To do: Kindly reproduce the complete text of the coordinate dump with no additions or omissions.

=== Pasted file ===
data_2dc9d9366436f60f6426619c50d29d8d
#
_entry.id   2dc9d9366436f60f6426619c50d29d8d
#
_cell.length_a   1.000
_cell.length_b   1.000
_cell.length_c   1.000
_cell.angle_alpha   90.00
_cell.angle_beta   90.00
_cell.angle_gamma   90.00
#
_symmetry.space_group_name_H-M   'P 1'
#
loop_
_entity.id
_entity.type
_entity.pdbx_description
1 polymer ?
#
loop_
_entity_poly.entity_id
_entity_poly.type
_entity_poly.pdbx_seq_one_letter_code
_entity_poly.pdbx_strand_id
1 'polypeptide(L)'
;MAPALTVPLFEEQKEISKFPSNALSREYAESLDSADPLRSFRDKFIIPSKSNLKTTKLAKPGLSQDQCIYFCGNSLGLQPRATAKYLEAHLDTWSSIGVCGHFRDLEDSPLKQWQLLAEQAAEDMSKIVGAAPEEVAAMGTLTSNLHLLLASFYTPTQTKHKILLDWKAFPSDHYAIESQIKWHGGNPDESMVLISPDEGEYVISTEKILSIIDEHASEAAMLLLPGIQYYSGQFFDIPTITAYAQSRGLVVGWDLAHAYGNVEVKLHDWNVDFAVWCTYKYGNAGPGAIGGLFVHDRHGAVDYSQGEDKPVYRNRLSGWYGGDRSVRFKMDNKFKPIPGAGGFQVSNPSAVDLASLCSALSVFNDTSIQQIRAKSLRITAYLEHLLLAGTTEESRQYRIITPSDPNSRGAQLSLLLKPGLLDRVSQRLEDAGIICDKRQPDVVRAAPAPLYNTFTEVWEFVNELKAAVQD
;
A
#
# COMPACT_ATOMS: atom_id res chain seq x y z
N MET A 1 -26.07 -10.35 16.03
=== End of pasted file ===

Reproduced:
data_2dc9d9366436f60f6426619c50d29d8d
#
_entry.id   2dc9d9366436f60f6426619c50d29d8d
#
_cell.length_a   1.000
_cell.length_b   1.000
_cell.length_c   1.000
_cell.angle_alpha   90.00
_cell.angle_beta   90.00
_cell.angle_gamma   90.00
#
_symmetry.space_group_name_H-M   'P 1'
#
loop_
_entity.id
_entity.type
_entity.pdbx_description
1 polymer ?
#
loop_
_entity_poly.entity_id
_entity_poly.type
_entity_poly.pdbx_seq_one_letter_code
_entity_poly.pdbx_strand_id
1 'polypeptide(L)'
;MAPALTVPLFEEQKEISKFPSNALSREYAESLDSADPLRSFRDKFIIPSKSNLKTTKLAKPGLSQDQCIYFCGNSLGLQPRATAKYLEAHLDTWSSIGVCGHFRDLEDSPLKQWQLLAEQAAEDMSKIVGAAPEEVAAMGTLTSNLHLLLASFYTPTQTKHKILLDWKAFPSDHYAIESQIKWHGGNPDESMVLISPDEGEYVISTEKILSIIDEHASEAAMLLLPGIQYYSGQFFDIPTITAYAQSRGLVVGWDLAHAYGNVEVKLHDWNVDFAVWCTYKYGNAGPGAIGGLFVHDRHGAVDYSQGEDKPVYRNRLSGWYGGDRSVRFKMDNKFKPIPGAGGFQVSNPSAVDLASLCSALSVFNDTSIQQIRAKSLRITAYLEHLLLAGTTEESRQYRIITPSDPNSRGAQLSLLLKPGLLDRVSQRLEDAGIICDKRQPDVVRAAPAPLYNTFTEVWEFVNELKAAVQD
;
A
#
# COMPACT_ATOMS: atom_id res chain seq x y z
N MET A 1 -26.07 -10.35 16.03